Kalispell, Montana, isn’t known as a hotspot of aerospace innovation. John McGinnis hopes to change that.
McGinnis unveiled his highly unusual aircraft design this weekend at the CAFE Electric Aircraft Symposium in California. “Synergy” compiles quite a few leading-edge aerospace ideas to create an efficient and roomy design. Most notable is the striking “double box tail” that reduces the induced drag, a byproduct of lift that slows an aircraft.
McGinnis told the Experimental Aircraft Association the design is capable of the “glider-like efficiency of a 46-foot wingspan packed into a much stronger 32-foot package.”
A full-size version of the airplane has not yet flown, but a one-quarter scale electric version has been flying for years. McGinnis hopes to eventually use diesel to power the airplane. The prototype is being designed around a 200-horsepower diesel engine that has been in development for many years.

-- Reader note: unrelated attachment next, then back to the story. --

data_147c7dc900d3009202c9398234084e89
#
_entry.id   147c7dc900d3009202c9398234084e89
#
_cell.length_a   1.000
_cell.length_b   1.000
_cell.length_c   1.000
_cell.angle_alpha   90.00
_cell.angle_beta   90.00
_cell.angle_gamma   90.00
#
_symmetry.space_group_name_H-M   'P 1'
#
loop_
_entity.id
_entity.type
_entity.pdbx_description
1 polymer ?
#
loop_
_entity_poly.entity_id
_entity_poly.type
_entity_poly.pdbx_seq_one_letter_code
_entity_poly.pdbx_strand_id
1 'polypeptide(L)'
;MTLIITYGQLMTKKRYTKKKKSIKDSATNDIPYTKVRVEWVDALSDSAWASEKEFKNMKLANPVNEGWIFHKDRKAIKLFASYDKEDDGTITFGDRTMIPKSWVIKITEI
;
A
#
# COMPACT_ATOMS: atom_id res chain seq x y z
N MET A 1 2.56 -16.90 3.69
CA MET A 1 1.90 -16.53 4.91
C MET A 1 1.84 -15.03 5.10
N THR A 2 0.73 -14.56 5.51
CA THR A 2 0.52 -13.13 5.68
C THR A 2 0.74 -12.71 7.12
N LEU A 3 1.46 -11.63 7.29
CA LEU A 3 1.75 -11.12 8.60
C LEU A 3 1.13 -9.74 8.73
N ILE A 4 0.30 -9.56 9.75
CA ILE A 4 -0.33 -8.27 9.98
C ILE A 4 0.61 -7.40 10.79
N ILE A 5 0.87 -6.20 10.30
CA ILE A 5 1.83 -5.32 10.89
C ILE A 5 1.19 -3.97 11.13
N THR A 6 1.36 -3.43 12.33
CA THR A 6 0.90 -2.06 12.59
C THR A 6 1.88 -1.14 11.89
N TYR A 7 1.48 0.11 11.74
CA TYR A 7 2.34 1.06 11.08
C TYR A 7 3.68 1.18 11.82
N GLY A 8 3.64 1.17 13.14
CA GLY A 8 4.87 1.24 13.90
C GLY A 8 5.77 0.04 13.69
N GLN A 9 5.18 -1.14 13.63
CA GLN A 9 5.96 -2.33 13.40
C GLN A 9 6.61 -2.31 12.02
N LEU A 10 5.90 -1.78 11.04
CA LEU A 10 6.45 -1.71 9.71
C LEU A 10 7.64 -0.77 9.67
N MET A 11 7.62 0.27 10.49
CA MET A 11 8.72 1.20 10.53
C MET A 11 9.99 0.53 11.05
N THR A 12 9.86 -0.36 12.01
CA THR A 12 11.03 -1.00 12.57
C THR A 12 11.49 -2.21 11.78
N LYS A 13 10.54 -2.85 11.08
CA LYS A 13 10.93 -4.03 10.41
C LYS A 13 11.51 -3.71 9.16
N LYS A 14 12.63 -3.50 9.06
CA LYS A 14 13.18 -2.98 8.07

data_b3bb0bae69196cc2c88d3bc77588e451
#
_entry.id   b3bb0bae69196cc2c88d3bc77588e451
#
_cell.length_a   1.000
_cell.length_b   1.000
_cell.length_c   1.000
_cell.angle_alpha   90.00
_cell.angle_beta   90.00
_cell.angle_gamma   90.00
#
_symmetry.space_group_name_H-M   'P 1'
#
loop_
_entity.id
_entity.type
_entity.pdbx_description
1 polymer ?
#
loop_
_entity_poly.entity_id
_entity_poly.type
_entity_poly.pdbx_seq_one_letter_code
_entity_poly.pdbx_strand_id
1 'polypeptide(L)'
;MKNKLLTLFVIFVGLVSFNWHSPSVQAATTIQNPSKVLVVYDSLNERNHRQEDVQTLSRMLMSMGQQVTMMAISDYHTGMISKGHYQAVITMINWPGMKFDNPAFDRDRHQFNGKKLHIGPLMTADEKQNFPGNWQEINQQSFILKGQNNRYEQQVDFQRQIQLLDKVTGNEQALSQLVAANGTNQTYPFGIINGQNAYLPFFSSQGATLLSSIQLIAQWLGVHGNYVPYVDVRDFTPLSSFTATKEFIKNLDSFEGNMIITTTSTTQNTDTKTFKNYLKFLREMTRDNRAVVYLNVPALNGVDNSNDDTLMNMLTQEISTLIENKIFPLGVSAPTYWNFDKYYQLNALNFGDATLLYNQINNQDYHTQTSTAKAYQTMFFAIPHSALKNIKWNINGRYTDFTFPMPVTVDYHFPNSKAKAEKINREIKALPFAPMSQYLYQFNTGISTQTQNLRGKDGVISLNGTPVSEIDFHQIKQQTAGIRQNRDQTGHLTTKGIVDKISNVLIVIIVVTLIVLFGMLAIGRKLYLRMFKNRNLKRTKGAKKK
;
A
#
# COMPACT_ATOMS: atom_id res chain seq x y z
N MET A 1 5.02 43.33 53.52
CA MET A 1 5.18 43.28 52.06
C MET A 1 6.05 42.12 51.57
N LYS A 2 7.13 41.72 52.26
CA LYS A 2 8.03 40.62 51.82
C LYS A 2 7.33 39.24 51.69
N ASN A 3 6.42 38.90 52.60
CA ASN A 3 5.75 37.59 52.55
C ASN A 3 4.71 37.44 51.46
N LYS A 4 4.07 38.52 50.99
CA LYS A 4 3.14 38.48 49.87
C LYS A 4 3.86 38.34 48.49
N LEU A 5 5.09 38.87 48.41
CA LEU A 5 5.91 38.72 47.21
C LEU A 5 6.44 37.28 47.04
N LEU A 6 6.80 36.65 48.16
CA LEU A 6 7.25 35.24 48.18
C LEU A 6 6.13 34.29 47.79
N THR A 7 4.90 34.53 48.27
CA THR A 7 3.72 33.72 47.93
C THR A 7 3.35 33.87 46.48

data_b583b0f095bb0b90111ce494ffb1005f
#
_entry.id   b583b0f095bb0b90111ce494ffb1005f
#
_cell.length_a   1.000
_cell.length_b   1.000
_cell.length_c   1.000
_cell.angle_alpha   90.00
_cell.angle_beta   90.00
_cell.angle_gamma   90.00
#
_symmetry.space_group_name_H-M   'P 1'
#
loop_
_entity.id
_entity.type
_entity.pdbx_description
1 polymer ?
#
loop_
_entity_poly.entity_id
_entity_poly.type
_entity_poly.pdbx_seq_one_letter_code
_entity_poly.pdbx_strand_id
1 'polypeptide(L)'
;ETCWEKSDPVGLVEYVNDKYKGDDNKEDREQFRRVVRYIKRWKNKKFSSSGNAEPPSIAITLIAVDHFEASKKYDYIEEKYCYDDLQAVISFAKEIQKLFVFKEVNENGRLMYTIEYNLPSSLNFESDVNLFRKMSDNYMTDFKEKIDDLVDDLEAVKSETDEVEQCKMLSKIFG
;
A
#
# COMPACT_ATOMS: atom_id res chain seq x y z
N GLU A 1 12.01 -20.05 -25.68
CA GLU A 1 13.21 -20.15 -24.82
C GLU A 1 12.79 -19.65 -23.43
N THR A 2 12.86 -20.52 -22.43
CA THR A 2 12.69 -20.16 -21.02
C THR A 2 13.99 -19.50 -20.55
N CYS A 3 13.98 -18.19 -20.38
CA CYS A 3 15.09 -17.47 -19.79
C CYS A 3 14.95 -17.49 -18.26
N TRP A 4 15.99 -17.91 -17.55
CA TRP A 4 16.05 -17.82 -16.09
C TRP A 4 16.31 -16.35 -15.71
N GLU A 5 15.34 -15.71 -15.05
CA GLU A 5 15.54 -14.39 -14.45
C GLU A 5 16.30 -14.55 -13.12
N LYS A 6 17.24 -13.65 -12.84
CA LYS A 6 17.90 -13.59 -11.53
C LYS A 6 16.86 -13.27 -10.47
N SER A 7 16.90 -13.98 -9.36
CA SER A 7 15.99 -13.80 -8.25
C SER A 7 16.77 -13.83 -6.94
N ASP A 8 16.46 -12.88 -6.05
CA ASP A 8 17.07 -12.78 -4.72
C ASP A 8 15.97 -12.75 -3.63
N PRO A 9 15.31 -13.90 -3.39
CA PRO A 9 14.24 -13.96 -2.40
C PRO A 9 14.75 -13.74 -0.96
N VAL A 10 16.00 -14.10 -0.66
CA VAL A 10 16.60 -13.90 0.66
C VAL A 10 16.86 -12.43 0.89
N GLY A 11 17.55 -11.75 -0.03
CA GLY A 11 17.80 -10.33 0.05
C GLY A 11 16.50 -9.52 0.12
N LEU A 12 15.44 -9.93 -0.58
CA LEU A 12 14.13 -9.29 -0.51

Synergy has a wingspan of 32 feet and it has a total wing area of 144.6 square feet. With a gross weight of around 3,100 pounds, the design currently is shown with five seats.
Aviation history is filled with enthusiastic designs like Synergy, and few ever make it to full-scale prototypes. Fewer still make it into pilots’ hangars. But unlike many predecessors, McGinnis has been careful not to build too much hype until he gets a prototype flying. He hopes the grassroots effort will have the plane ready for a competition this summer.
McGinnis hopes to enter his airplane in the NASA/CAFE Green Flight Challenge this July. More than $1.5 million dollars is up for grabs in the competition that stresses efficient and practical aircraft designs. But with time running out and lacking any deep pockets to finance the effort, Synergy might not be ready in time.
Images: Experimental Aircraft Association